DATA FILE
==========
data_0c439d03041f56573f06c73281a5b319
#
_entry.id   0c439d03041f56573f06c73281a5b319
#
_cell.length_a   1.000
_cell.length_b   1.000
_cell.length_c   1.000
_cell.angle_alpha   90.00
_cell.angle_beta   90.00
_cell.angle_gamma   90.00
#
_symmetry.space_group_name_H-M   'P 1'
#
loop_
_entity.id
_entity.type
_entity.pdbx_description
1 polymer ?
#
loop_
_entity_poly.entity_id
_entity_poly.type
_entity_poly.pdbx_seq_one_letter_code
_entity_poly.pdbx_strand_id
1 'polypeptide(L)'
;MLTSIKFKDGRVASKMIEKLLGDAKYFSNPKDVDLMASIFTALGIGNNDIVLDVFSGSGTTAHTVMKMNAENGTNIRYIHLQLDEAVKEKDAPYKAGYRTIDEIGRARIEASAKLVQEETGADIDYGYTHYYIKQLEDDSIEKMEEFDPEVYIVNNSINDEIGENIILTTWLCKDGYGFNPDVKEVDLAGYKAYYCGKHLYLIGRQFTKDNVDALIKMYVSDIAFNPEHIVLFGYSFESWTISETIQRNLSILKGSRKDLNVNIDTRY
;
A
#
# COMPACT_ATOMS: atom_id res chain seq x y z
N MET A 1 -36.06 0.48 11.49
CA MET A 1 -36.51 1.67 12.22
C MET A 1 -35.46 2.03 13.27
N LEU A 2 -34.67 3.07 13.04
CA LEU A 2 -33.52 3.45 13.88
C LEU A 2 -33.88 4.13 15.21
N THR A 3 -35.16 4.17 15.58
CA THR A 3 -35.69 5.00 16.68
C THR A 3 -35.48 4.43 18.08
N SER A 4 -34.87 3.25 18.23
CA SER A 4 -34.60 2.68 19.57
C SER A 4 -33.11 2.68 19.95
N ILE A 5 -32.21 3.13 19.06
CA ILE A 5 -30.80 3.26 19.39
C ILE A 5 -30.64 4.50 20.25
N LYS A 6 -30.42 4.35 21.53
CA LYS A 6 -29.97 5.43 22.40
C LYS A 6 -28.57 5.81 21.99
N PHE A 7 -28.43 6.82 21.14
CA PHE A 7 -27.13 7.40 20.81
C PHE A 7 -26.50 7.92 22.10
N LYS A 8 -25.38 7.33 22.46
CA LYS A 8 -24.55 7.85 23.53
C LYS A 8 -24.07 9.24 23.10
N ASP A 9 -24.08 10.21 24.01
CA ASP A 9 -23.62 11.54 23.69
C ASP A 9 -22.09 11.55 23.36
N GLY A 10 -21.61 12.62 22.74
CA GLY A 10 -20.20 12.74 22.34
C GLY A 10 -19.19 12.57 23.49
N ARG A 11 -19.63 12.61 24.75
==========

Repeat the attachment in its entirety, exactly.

data_0c439d03041f56573f06c73281a5b319
#
_entry.id   0c439d03041f56573f06c73281a5b319
#
_cell.length_a   1.000
_cell.length_b   1.000
_cell.length_c   1.000
_cell.angle_alpha   90.00
_cell.angle_beta   90.00
_cell.angle_gamma   90.00
#
_symmetry.space_group_name_H-M   'P 1'
#
loop_
_entity.id
_entity.type
_entity.pdbx_description
1 polymer ?
#
loop_
_entity_poly.entity_id
_entity_poly.type
_entity_poly.pdbx_seq_one_letter_code
_entity_poly.pdbx_strand_id
1 'polypeptide(L)'
;MLTSIKFKDGRVASKMIEKLLGDAKYFSNPKDVDLMASIFTALGIGNNDIVLDVFSGSGTTAHTVMKMNAENGTNIRYIHLQLDEAVKEKDAPYKAGYRTIDEIGRARIEASAKLVQEETGADIDYGYTHYYIKQLEDDSIEKMEEFDPEVYIVNNSINDEIGENIILTTWLCKDGYGFNPDVKEVDLAGYKAYYCGKHLYLIGRQFTKDNVDALIKMYVSDIAFNPEHIVLFGYSFESWTISETIQRNLSILKGSRKDLNVNIDTRY
;
A
#
# COMPACT_ATOMS: atom_id res chain seq x y z
N MET A 1 -36.06 0.48 11.49
CA MET A 1 -36.51 1.67 12.22
C MET A 1 -35.46 2.03 13.27
N LEU A 2 -34.67 3.07 13.04
CA LEU A 2 -33.52 3.45 13.88
C LEU A 2 -33.88 4.13 15.21
N THR A 3 -35.16 4.17 15.58
CA THR A 3 -35.69 5.00 16.68
C THR A 3 -35.48 4.43 18.08
N SER A 4 -34.87 3.25 18.23
CA SER A 4 -34.60 2.68 19.57
C SER A 4 -33.11 2.68 19.95
N ILE A 5 -32.21 3.13 19.06
CA ILE A 5 -30.80 3.26 19.39
C ILE A 5 -30.64 4.50 20.25
N LYS A 6 -30.42 4.35 21.53
CA LYS A 6 -29.97 5.43 22.40
C LYS A 6 -28.57 5.81 21.99
N PHE A 7 -28.43 6.82 21.14
CA PHE A 7 -27.13 7.40 20.81
C PHE A 7 -26.50 7.92 22.10
N LYS A 8 -25.38 7.33 22.46
CA LYS A 8 -24.55 7.85 23.53
C LYS A 8 -24.07 9.24 23.10
N ASP A 9 -24.08 10.21 24.01
CA ASP A 9 -23.62 11.54 23.69
C ASP A 9 -22.09 11.55 23.36
N GLY A 10 -21.61 12.62 22.74
CA GLY A 10 -20.20 12.74 22.34
C GLY A 10 -19.19 12.57 23.49
N ARG A 11 -19.63 12.61 24.75